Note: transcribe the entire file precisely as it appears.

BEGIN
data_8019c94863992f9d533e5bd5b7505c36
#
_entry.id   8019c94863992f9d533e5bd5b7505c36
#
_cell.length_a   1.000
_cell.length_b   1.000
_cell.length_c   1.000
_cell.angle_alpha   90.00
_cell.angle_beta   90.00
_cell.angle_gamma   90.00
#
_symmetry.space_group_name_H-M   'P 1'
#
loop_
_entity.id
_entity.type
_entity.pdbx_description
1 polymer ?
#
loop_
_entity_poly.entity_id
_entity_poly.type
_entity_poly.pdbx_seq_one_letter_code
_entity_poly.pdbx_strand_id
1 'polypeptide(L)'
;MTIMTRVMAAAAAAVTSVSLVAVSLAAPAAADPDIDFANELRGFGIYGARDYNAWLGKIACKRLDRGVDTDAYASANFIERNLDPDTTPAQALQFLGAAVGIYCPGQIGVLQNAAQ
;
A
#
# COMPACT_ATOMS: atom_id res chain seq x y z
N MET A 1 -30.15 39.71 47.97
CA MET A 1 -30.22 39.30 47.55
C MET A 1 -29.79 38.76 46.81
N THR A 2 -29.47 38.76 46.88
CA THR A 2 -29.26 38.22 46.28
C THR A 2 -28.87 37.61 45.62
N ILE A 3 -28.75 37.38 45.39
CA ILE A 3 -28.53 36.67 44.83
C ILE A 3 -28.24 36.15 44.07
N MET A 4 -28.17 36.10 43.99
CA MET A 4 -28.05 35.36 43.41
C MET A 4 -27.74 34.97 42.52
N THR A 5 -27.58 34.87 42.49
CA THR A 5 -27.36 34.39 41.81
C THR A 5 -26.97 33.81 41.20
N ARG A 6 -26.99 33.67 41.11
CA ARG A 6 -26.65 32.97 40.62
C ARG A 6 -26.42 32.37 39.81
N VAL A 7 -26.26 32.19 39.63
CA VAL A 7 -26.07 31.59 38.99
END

data_8019c94863992f9d533e5bd5b7505c36
#
_entry.id   8019c94863992f9d533e5bd5b7505c36
#
_cell.length_a   1.000
_cell.length_b   1.000
_cell.length_c   1.000
_cell.angle_alpha   90.00
_cell.angle_beta   90.00
_cell.angle_gamma   90.00
#
_symmetry.space_group_name_H-M   'P 1'
#
loop_
_entity.id
_entity.type
_entity.pdbx_description
1 polymer ?
#
loop_
_entity_poly.entity_id
_entity_poly.type
_entity_poly.pdbx_seq_one_letter_code
_entity_poly.pdbx_strand_id
1 'polypeptide(L)'
;MTIMTRVMAAAAAAVTSVSLVAVSLAAPAAADPDIDFANELRGFGIYGARDYNAWLGKIACKRLDRGVDTDAYASANFIERNLDPDTTPAQALQFLGAAVGIYCPGQIGVLQNAAQ
;
A
#
# COMPACT_ATOMS: atom_id res chain seq x y z
N MET A 1 -30.15 39.71 47.97
CA MET A 1 -30.22 39.30 47.55
C MET A 1 -29.79 38.76 46.81
N THR A 2 -29.47 38.76 46.88
CA THR A 2 -29.26 38.22 46.28
C THR A 2 -28.87 37.61 45.62
N ILE A 3 -28.75 37.38 45.39
CA ILE A 3 -28.53 36.67 44.83
C ILE A 3 -28.24 36.15 44.07
N MET A 4 -28.17 36.10 43.99
CA MET A 4 -28.05 35.36 43.41
C MET A 4 -27.74 34.97 42.52
N THR A 5 -27.58 34.87 42.49
CA THR A 5 -27.36 34.39 41.81
C THR A 5 -26.97 33.81 41.20
N ARG A 6 -26.99 33.67 41.11
CA ARG A 6 -26.65 32.97 40.62
C ARG A 6 -26.42 32.37 39.81
N VAL A 7 -26.26 32.19 39.63
CA VAL A 7 -26.07 31.59 38.99